With our growing population and the age of the internet that we live in, we spend a lot of money on clothes, which is not always good for our planet. Companies like Forever 21, H&M, or even Zara are significant contributors to the fast fashion industry and make fashionable and cheap clothes that cost our environment a lot because the mass production of trendy items is not helpful to Earth. As these clothes go in and out of fashion with the click of a finger, most of them are usually thrown out and end up in land fields.
What is fast fashion?
This term started gaining traction in the past few years and is prominent in environmental talks about the fashion and clothing industry. It refers to clothes that mimic current catwalk styles and are cheaply produced, usually overpriced, and are sold at popular fashion outlets or online. They are usually quickly found in stores after a clothing item is trending, and this is done to maximize one’s profit and ride the wave of current trends. As its name suggests, it involves the fast production, marketing, and distribution of clothing and accessories.
The first time the time was used was at the beginning of 1990 and was used to talk about Zara production and distribution of clothing. It took them approximately 15 days from start to finish of the design and sale of a particular product. One study conducted by the United Nations found out that the fast fashion industry is responsible for approximately 10% of the planet’s carbon emission and produces more carbon than maritime shipping and international flights combined. This shows their devastating impact on mother Earth.
Why is it detrimental for the planet?
Because of their production in mass and colossal demand, the fast fashion industry is awful for our environment and is responsible for 10% of the world’s global gas emission, which is as much carbon emission that the EU produces. It uses a huge amount of water and dye, which usually end up in freshwater streams without being appropriately processed, and 85% of all textiles end up in land fields or dumps every year. This means that there is an obscene amount of waste, and best these companies follow trendy, the clothes are usually out of fashion within weeks or moth and are not worn out again, which is why they fill upland fields.
Environmental and social effects:
Most of the fast fashion brands currently on the market plan to use mostly cheap and synthetic fabrics like acrylic, polyester, and nylon. These materials take eons to decompose naturally. According to the IUNC or International Union for the Conservation of Nature, about 35% of all the non-biodegrade plastic and other microplastics fibers that are currently loitering around in our oceans come from the laundering of synthetic textiles. The average American produces about 82 pounds of clothes waste annually, and this is why you should shop in fast fashion outlets and instead start shopping in thrift stores.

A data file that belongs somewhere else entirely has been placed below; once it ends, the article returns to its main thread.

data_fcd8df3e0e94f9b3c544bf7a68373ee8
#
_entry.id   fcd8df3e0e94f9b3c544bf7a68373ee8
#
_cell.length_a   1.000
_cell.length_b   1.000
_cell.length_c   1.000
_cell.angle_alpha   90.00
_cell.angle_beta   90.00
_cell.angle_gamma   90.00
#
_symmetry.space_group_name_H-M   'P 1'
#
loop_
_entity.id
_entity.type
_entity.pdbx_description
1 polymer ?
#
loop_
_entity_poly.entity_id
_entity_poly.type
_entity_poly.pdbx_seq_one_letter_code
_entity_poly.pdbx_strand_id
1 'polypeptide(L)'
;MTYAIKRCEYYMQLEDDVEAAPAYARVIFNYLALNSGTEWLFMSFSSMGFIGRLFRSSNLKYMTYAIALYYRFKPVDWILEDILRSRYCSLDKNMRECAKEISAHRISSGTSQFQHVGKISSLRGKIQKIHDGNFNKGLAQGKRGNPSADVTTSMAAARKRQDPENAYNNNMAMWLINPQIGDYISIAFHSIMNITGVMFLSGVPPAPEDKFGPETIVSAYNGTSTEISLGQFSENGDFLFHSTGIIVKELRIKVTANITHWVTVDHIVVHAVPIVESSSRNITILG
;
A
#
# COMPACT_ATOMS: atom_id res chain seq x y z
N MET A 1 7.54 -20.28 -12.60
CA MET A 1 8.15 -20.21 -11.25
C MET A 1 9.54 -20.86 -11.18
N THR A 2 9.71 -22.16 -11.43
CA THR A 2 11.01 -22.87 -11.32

The fast fashion industry usually begins in ‘third-world’ countries like Bangladesh and China, and the worker of this industry are exploited and underpaid and are seen are replaceable objects. These are the aspects of fast fashion that people don’t usually talk about because we live in a world where there is nothing wrong as long as white bodies don’t suffer. Hundreds of people die each year because of the fast fashion industry. The young fashioned industry mainly employs young women from these developing countries, and 80% of them are aged between 18 to 24. In some instances, some factories even use underage children to do their bidding and are, of course, underpaid and exploited for all their hard work.
To grasp the exploitation of these people, let me give you a concrete example; in 2013, an 8 storey building collapsed in Bangladesh and killed 1134 workers and injured over 2500 others. This didn’t even make it in international news. Why would you ask? Because developed countries have always benefited from the labor of black and brown bodies. This news didn’t make any splash in international waters. After all, it was not seen as something to rave about because white people weren’t hurt or injured from this, but rather they profited from this inhumane business.
Personally, I only buy clothes from thrift shops these days, and if I buy clothes from a store, I do my due diligence before and do my research on them and avoid shopping in fashion brands that profit from the fast fashion industry. Sound off in the comments section below and tell us if you are outraged by the fast fashion industry.